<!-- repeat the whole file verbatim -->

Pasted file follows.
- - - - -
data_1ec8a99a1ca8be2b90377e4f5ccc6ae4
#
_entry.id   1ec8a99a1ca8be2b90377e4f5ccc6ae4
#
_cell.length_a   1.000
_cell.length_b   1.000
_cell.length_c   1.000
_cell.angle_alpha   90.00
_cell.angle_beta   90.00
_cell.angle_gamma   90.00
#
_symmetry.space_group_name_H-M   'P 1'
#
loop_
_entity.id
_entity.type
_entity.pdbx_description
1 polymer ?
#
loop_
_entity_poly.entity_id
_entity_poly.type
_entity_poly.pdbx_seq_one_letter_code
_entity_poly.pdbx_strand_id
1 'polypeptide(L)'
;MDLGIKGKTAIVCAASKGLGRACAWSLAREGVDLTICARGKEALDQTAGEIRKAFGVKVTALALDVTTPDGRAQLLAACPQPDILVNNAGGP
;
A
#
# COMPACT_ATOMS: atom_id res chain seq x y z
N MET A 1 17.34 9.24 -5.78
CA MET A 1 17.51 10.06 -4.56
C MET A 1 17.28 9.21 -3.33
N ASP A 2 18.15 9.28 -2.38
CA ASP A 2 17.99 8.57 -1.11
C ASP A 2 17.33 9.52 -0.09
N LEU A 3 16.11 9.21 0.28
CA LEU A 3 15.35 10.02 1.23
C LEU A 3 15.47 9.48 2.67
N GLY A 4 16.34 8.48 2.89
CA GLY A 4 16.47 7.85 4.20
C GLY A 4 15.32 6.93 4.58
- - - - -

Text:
data_1ec8a99a1ca8be2b90377e4f5ccc6ae4
#
_entry.id   1ec8a99a1ca8be2b90377e4f5ccc6ae4
#
_cell.length_a   1.000
_cell.length_b   1.000
_cell.length_c   1.000
_cell.angle_alpha   90.00
_cell.angle_beta   90.00
_cell.angle_gamma   90.00
#
_symmetry.space_group_name_H-M   'P 1'
#
loop_
_entity.id
_entity.type
_entity.pdbx_description
1 polymer ?
#
loop_
_entity_poly.entity_id
_entity_poly.type
_entity_poly.pdbx_seq_one_letter_code
_entity_poly.pdbx_strand_id
1 'polypeptide(L)'
;MDLGIKGKTAIVCAASKGLGRACAWSLAREGVDLTICARGKEALDQTAGEIRKAFGVKVTALALDVTTPDGRAQLLAACPQPDILVNNAGGP
;
A
#
# COMPACT_ATOMS: atom_id res chain seq x y z
N MET A 1 17.34 9.24 -5.78
CA MET A 1 17.51 10.06 -4.56
C MET A 1 17.28 9.21 -3.33
N ASP A 2 18.15 9.28 -2.38
CA ASP A 2 17.99 8.57 -1.11
C ASP A 2 17.33 9.52 -0.09
N LEU A 3 16.11 9.21 0.28
CA LEU A 3 15.35 10.02 1.23
C LEU A 3 15.47 9.48 2.67
N GLY A 4 16.34 8.48 2.89
CA GLY A 4 16.47 7.85 4.20
C GLY A 4 15.32 6.93 4.58